It takes a lot to fluster discus thrower Seema Punia. Over the course of a career that's lasted the better part of two decades, the 34-year old has seen plenty of highs and lows. She was the first Indian to win a gold at the Junior World Championships in 2000, then saw her world crashing down following a subsequent dope ban. She made a successful return with a World Junior bronze in 2002, three Commonwealth Games medals, an Asian Games gold and even a couple of Olympic Games.
But despite all that experience, Punia was unnerved ahead of the start of the Federation Cup in Patiala. It wasn't the fact that the competition would serve as a one-shot chance of qualifying for the 2018 Commonwealth Games.
What troubled her was the state of a two kilo disc of battered carbon fiber and pocked steel. All discus throwers are permitted to carry the standard equipment of their choosing for a competition. The discus, bought in 2012, has been by Punia's side through some of her career's greatest moments. She had used it to win silver at the 2014 Commonwealth Games and gold at the Asian Games the same year. She has flung the beat-up instrument at two Olympic Stadiums too.
The discus is older now. The lettering of the brand name Nordica is faded now. Six years, tens of thousands of 90kmph releases and hard impacts in training and competition have taken their toll. It's been cracked and patched up with epoxy glue multiple times. Punia could get a new discus but can't bear to part with the piece she currently uses. "Every discus thrower prefers to use just their own discus. The way it sits in your hand feels exactly right. It is the same as a cricketer playing with their favourite bat," she explains.
The only difference being that few bats last as long as Punia has willed her discus to. "Every time it cracked, I would open up the discus and stick the pieces together," she says. Ahead of the Federation Cup though, the discus took a beating too far. "It completely split. I stuck it together once again but I was not sure how long it would last," she says.
As it turns out, the discus lasted just fine, at least this time. Punia matched the qualifying standard of 59m with an effort of 59.12m on her fourth attempt. On her final throw, she powered the discus to meet record of 61.05m, easily Punia's best throw in the past two years.
The throw has given Punia a fresh jolt of confidence in her abilities. At 34, she knows the clock is ticking down on her own career too. Injuries are far more frequent albeit unpredictable than they once were. She has battled a shoulder injury intermittently since 2014 and also had to train through the pain of kidney stones last year. "Injuries are something I have to deal with now. It is difficult to train continuously right now," she says.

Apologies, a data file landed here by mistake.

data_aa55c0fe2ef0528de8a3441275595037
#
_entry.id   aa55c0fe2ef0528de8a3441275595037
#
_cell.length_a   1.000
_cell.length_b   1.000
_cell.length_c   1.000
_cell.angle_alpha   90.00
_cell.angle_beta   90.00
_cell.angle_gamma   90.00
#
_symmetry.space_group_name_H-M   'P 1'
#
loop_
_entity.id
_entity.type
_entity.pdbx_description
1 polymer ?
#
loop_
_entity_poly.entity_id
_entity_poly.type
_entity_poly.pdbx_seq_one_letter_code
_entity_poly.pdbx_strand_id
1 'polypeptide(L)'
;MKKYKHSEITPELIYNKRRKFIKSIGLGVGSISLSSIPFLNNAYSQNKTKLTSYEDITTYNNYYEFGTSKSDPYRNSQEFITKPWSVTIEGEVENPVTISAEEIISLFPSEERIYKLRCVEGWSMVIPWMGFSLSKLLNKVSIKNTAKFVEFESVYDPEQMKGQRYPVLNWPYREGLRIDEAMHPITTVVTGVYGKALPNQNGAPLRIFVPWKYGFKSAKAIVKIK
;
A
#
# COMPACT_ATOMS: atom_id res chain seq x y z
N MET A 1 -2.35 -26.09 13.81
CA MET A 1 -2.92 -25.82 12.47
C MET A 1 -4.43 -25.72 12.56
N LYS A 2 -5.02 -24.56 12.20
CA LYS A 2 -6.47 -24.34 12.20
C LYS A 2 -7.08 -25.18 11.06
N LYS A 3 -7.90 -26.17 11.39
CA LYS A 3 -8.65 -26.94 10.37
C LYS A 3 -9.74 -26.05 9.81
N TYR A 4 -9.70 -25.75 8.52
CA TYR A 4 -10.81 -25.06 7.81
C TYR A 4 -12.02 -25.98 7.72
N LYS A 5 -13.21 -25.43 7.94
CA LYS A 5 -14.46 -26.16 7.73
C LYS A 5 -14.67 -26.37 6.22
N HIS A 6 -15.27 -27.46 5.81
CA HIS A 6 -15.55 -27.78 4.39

Punia doesn't always know why she does it. She's no longer part of the Target Olympic Podium scheme. When she was, she complained about the delay in disbursement of funds. Now training in the USA and Russia, she says she funds her own way with the prize money she received for her Commonwealth silver and Asian Games gold in 2014.
"I've never had a fascination for big cars. I drive a second hand Maruti Swift. Neither do I have any vices. The only thing that I am addicted to is competing in the discus throw. I just love competing," she says.
Punia says she doesn't really care about arguing for funds and claiming what she feels she is worth. "It doesn't matter anymore. When I talk to athletes who were competing alongside me in the juniors, they think I am crazy because I haven't saved anything for myself. Whatever I have got, I have put back into the sport." The latest she expects will be the Rs. 30,000 or so that she will pay to buy a new discus.
Competing, she says, is an itch she needs to scratch. At the Commonwealth Games, she will find it hard to upgrade her silver to that elusive gold. Her season's best is nearly 5m off Commonwealth leader Dani Stevens, who has a best of 66.02m this year. Punia will give it a shot though, even if it will be with a new piece of equipment.
"I have many memories with this discus. But it's time to retire it now. I lost my first discus with which I won the World junior medals but I plan to mount it on my wall," she says.
"But I will create some fresh ones with my new discus too.".